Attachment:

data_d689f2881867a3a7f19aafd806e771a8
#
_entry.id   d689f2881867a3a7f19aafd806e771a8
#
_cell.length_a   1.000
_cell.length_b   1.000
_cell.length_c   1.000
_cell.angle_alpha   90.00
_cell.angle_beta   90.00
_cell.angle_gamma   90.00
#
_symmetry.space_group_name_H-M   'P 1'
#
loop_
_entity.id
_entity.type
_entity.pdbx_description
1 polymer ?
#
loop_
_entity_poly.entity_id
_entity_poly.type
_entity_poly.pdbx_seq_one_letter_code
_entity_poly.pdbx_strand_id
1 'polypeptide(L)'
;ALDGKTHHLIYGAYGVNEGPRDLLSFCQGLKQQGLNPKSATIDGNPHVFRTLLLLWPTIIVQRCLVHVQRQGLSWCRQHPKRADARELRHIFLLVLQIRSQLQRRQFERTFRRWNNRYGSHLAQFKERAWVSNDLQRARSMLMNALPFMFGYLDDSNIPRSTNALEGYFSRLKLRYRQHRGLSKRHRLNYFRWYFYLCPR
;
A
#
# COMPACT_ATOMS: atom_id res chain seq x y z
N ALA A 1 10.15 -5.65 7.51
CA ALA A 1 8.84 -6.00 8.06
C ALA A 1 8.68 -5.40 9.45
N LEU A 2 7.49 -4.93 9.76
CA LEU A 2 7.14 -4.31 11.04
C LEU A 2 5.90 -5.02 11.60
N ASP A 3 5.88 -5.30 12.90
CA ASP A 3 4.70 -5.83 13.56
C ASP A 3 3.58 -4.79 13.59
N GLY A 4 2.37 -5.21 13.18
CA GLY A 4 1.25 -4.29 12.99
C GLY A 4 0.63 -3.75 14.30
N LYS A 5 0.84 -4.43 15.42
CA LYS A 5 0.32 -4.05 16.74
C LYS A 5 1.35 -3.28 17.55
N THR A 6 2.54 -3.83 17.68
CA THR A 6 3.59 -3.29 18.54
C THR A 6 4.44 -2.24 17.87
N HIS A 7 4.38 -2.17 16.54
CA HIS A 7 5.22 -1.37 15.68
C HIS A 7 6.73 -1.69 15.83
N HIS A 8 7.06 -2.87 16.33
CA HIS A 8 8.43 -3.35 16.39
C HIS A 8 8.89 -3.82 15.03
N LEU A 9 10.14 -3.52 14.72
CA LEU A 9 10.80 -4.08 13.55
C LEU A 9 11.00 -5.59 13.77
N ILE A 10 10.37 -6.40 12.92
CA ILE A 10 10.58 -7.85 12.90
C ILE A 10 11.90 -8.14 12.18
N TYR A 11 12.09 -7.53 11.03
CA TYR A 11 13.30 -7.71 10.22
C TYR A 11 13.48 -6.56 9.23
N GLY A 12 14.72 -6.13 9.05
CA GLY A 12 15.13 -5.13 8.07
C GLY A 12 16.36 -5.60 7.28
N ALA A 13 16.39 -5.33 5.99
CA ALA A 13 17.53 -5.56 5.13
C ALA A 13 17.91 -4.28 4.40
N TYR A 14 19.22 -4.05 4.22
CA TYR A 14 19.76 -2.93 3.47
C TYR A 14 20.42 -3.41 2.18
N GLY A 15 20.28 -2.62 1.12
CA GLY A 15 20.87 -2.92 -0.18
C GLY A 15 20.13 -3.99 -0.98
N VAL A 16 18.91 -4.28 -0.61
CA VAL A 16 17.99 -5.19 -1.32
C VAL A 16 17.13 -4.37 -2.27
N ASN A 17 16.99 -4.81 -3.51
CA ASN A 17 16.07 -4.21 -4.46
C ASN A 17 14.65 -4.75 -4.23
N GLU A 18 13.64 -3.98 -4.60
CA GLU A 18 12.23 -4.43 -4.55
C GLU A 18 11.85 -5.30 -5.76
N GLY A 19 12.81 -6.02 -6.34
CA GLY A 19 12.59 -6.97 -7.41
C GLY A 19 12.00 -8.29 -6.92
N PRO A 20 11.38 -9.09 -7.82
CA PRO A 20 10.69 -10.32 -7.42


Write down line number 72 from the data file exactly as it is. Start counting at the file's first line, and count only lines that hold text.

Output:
C TYR A 14 20.42 -3.41 2.18